Removal of Benign Mass in Colon

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ffl0203t8
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Removal of Benign Mass in Colon

Postby ffl0203t8 » Wed Nov 20, 2019 9:53 am

Hi, I'm new to this forum and I'm looking for some advice. I went in early November for a colonoscopy and my doctor found a medium sized infiltrative mass (not a polyp) in my cecum. I was obviously concerned to learn this and waited two weeks for the biopsy results. Thank God the mass was considered benign. The doctor told me that if I had waited another 6-12 months to do my colonoscopy that the mass would have more than likely become cancerous. His first reaction to remove the mass was for a surgeon to cut out approx 2 inches of my cecum and reconnect. After he thought it over he asked me if I would be ok going through another colonoscopy and having him remove it from inside my cecum. He said there is a slight risk of him going through the wall of my colon which would require me to get the reconnect surgery at the hospital. Apparently he has done dozens of infiltrative mass removals in the past like this, and he says it's less invasive than the surgery of going in laparoscopic. I'm a little nervous about this, can anyone share with me their thoughts and/or experiences with this? Thank you in advance! :)

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Jacques
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Re: Removal of Benign Mass in Colon

Postby Jacques » Thu Nov 21, 2019 7:31 am


ffl0203t8
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Re: Removal of Benign Mass in Colon

Postby ffl0203t8 » Thu Nov 21, 2019 1:34 pm

Thank you very much Jacques, this helps a bunch! The doctor gave me the option to remove the sections through surgery or to do this Endoscopic submucosal dissection (ESD). Has anyone here had the ESD, and if so what has been your experience with it? He mentioned that there is a possibility of going through the wall of the colon? Has anyone had any long term issues with an ESD? Long term success? Thank you in advance!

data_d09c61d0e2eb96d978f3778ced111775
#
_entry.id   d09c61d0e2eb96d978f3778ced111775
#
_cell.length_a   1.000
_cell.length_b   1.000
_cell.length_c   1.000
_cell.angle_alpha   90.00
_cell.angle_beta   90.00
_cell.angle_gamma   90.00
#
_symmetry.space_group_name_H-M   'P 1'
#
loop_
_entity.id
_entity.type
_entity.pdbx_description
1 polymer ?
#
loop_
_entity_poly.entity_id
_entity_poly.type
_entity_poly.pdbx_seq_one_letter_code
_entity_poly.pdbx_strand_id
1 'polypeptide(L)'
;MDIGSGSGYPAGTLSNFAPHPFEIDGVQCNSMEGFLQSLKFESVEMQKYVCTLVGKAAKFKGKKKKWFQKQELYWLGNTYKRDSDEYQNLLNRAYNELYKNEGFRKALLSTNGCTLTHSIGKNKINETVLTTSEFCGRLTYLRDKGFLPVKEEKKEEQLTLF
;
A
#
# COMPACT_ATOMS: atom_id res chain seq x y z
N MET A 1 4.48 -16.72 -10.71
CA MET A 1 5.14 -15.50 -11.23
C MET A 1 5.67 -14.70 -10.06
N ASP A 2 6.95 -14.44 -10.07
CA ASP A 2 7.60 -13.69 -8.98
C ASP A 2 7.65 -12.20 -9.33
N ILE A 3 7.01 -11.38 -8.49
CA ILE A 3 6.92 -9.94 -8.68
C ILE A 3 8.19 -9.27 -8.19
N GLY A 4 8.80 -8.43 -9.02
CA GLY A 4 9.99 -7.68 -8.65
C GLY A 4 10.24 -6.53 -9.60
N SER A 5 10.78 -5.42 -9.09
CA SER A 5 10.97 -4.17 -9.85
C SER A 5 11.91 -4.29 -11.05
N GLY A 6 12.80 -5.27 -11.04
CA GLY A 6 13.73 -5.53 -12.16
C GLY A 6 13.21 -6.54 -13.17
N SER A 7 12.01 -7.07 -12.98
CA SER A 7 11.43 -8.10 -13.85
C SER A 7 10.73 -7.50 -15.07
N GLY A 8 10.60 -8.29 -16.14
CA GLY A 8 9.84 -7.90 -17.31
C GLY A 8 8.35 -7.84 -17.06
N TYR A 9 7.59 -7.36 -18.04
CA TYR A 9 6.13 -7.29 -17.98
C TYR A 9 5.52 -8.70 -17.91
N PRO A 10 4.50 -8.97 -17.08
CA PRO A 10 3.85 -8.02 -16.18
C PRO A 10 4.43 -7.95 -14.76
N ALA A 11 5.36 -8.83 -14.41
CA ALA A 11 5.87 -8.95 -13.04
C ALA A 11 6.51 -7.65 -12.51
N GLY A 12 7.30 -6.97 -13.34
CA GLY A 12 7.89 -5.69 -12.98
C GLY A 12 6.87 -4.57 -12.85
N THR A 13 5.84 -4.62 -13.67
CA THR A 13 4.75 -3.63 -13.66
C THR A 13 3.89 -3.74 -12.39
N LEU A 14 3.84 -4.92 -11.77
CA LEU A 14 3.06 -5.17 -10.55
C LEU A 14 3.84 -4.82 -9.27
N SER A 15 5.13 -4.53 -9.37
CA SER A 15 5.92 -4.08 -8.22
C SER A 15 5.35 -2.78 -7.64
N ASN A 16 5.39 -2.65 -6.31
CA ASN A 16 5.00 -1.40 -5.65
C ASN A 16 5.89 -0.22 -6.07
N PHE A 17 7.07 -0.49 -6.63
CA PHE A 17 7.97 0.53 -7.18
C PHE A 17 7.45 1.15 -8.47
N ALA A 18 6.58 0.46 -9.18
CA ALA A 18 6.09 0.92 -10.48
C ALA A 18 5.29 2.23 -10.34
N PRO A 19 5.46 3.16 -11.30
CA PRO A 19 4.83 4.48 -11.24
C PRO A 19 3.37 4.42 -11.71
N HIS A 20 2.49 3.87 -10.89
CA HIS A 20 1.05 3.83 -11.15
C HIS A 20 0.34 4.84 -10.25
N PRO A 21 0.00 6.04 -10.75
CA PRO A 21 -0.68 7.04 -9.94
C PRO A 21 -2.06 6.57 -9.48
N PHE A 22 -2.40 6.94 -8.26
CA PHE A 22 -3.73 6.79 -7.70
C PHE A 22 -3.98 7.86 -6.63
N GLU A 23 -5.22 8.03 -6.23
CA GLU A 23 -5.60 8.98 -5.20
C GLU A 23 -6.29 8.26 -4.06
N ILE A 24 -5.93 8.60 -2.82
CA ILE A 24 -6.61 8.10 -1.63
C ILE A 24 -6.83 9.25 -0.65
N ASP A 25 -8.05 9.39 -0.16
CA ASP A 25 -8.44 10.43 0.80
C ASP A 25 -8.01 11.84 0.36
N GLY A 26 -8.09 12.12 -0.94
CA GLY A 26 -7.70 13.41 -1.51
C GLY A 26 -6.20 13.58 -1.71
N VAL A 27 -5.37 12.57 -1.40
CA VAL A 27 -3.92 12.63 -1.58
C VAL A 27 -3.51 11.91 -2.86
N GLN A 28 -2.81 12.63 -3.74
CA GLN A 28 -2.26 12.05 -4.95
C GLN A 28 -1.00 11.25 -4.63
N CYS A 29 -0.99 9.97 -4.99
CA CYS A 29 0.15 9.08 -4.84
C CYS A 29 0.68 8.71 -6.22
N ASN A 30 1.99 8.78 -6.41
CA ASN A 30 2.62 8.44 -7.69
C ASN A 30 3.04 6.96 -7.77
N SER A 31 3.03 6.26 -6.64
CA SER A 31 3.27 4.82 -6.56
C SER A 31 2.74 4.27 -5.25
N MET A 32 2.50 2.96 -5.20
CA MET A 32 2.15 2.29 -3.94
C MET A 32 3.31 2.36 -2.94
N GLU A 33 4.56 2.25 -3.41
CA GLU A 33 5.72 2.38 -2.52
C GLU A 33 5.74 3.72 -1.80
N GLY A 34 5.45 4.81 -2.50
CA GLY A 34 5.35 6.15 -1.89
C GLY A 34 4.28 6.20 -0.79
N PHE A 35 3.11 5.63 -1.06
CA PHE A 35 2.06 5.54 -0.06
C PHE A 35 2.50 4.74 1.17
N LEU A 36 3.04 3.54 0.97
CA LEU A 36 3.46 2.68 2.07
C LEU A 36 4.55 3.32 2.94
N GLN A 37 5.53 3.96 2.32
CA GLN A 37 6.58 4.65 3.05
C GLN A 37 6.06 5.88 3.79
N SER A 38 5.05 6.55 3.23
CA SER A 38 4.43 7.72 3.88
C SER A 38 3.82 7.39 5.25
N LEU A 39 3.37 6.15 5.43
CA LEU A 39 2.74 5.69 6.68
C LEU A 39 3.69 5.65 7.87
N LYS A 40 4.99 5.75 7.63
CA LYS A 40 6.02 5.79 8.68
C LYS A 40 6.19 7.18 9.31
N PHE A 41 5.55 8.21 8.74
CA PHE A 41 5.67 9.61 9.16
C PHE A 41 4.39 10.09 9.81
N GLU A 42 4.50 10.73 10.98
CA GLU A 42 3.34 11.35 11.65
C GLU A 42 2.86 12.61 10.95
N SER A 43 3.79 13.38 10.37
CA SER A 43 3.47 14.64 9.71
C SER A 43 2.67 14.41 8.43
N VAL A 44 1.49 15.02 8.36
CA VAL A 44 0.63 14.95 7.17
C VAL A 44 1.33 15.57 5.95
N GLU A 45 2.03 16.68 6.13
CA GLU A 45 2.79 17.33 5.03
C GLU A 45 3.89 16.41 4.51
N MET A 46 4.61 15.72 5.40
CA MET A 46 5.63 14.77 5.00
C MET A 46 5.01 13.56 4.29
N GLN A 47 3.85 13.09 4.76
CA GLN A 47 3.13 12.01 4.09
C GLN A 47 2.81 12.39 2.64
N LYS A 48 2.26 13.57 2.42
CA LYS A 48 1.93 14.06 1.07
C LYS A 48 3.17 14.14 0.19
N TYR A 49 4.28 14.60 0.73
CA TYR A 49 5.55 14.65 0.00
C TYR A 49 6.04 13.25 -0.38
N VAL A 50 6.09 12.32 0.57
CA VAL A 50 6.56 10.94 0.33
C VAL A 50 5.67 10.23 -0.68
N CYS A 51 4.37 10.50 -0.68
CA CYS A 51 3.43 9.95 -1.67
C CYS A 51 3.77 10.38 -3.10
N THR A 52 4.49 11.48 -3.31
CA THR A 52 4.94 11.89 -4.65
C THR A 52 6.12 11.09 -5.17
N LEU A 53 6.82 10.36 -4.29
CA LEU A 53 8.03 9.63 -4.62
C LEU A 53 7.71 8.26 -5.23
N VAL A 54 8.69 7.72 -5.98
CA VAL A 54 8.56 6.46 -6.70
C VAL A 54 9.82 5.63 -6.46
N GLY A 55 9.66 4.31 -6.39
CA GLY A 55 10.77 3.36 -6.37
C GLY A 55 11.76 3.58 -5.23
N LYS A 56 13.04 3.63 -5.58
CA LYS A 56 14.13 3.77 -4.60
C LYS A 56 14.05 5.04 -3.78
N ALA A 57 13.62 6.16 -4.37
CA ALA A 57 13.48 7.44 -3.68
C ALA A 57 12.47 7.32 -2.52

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Jacques
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Re: Removal of Benign Mass in Cecum

Postby Jacques » Sat Nov 23, 2019 2:41 pm

So far you haven't had any replies to your recent request for experience reports. When is your deadline for deciding on the type of surgery for removing the cecal mass? Is there any other type of input that you would like to have and that would help you decide which option would be best for you?

There are a number of members here who were diagnosed with cecal cancers, but I think most of them had their tumors removed by surgery, usually by laparoscopic right hemicolectomy. I'm not sure if any of them were given the option of having their tumors removed by endoscopy. Some of them have done quite a lot of background research into cecal masses and how they differ from tumors in other parts of the colon.

After you have posted more messages and have been promoted to Regular Member status, you will have PM privileges and can send private messages to some of these members to ask about the surgery options they were given and to ask about what they know about how cecal masses arise and how they can develop into tumors.

ffl0203t8
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Re: Removal of Benign Mass in Colon

Postby ffl0203t8 » Sat Nov 23, 2019 8:20 pm

Thank you again Jacques. I was looking for more input from others that have gone through the same thing.

I'm scheduled for a ESD two weeks from today. I don't want to wait too long as you can imagine. I have read that doing a ESD in the cecum is very difficult due to the cecum being the thinnest wall of the colon. This does concern me, but I guess I am hoping that my doctor is confident enough to not perforate my colon. If he does perforate my colon what would happen next? He said he has performed dozens of these procedures and that I'm a perfect patient for a ESD.

I am very lucky and Blessed that the mass is benign according to the biopsy. I hope my luck continues two weeks from today.

Utwo
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Re: Removal of Benign Mass in Colon

Postby Utwo » Sat Nov 23, 2019 10:53 pm

ffl0203t8, after colonoscopic removal of my cecum polyp, I was back to office the next day.

As a result of subsequent "prophylactic" laparoscopic right hemicolectomy I lost about half of my blood, got a leak and an infection.
I was back to office in a little bit more than four weeks.

If you have a chance of removing this through colonoscopy by a person who already did this procedure quite a few times - it's the best possible option.
58 yo male at diagnosis: T1bN0M0, 0/15 nodes, low grade/moderately differentiated adenocarcinoma
03/2016 colonoscopy #1: 2 small polyps removed in left colon; CEA = 1.3
04/2016 colonoscopy #2: caecum sessile 3.5 cm polyp piecemeal removed with kind of clear margins
05/2016 "prophylactic" laparoscopic right hemicolectomy - bleeding, leak, infection
06/2017 CT scan, colonoscopy OK; CEA = 1.6
A lot of funny stuff discovered by CT scans in liver, kidney, lungs, arteries, gallbladder and a lymph node